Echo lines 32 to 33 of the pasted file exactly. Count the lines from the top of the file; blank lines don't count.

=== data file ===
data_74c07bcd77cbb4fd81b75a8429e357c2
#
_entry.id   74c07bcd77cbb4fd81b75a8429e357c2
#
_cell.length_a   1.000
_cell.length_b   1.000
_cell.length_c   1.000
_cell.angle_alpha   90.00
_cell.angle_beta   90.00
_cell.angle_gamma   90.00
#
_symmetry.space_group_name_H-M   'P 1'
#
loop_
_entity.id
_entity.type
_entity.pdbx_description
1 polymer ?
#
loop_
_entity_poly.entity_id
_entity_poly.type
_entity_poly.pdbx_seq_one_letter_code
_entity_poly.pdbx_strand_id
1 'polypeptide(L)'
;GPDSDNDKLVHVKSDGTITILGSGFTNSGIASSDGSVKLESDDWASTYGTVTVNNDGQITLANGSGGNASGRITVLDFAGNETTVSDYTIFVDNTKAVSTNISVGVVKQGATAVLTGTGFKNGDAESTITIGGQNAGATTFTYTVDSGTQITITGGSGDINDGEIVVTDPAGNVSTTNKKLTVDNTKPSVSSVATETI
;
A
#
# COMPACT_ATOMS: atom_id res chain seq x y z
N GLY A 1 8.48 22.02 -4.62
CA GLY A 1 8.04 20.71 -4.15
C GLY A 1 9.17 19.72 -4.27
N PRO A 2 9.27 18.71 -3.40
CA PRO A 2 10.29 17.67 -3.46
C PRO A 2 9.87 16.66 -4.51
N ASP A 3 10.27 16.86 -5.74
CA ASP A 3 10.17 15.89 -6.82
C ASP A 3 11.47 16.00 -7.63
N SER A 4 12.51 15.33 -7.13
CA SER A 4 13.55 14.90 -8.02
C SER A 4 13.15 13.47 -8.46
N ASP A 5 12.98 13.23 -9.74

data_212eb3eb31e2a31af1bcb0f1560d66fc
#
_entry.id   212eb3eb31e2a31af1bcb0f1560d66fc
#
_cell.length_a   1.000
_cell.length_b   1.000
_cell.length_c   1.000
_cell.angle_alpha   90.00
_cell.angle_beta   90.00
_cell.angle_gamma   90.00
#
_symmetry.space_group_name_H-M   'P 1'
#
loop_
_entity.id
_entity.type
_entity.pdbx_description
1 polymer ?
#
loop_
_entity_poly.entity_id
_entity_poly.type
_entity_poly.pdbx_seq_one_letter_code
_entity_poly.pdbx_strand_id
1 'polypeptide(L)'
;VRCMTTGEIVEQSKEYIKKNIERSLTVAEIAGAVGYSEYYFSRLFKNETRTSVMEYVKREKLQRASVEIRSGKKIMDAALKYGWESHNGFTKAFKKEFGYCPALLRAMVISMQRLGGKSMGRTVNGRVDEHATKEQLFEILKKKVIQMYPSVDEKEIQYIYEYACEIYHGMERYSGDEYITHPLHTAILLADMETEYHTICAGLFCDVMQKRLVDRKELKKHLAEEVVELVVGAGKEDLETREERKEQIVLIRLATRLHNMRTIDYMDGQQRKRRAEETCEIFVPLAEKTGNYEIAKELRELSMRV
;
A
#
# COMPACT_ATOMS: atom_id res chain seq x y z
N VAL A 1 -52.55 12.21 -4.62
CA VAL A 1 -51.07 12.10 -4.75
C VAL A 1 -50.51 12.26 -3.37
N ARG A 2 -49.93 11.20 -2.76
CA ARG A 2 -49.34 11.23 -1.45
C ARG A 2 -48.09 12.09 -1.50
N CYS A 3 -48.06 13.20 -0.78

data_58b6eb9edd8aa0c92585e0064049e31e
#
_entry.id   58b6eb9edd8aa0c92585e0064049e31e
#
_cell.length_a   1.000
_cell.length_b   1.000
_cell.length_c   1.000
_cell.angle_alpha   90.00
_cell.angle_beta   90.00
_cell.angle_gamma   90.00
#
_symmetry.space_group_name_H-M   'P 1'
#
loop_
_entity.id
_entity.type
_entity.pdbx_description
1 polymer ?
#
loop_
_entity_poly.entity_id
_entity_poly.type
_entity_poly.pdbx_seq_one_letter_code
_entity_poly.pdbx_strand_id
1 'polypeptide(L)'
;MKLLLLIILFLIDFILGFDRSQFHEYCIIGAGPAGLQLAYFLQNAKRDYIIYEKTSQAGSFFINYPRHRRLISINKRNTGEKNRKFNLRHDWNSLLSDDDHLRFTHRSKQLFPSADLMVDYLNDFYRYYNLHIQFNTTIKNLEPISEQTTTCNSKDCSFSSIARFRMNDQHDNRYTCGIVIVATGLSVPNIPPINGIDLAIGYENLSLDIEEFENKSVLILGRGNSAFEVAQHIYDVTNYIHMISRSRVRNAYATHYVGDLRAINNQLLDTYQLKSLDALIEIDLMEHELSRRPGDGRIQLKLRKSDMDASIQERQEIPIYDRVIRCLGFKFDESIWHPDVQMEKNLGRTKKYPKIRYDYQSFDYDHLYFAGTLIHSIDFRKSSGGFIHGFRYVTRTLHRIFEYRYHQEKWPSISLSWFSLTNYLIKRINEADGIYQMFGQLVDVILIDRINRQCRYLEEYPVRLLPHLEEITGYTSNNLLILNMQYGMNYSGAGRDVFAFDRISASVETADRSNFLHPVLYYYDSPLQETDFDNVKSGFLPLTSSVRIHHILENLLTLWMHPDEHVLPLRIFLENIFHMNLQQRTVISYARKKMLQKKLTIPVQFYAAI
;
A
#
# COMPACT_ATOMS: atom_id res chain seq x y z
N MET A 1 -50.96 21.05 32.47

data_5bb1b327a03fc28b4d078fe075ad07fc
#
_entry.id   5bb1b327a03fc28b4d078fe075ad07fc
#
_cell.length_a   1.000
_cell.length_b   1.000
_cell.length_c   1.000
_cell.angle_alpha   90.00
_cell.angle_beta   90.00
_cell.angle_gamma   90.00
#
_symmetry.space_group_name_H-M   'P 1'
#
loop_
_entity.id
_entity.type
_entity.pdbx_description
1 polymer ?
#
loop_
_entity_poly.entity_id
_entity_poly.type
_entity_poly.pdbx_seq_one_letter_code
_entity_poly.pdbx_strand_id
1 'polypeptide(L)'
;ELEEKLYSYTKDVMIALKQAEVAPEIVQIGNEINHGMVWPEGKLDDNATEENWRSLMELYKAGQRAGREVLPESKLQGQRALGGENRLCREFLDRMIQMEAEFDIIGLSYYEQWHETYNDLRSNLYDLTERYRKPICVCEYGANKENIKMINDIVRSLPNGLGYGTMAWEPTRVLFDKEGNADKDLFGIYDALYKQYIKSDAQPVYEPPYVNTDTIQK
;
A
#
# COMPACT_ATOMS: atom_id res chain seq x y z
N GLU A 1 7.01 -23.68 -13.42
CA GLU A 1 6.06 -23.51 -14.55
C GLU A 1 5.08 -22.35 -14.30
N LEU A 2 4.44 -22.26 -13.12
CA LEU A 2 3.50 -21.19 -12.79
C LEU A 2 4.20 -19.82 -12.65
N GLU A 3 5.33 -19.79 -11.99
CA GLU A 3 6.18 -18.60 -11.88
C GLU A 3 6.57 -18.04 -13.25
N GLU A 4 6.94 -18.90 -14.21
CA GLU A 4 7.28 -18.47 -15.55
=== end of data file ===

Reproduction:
CA GLY A 1 8.04 20.71 -4.15
C GLY A 1 9.17 19.72 -4.27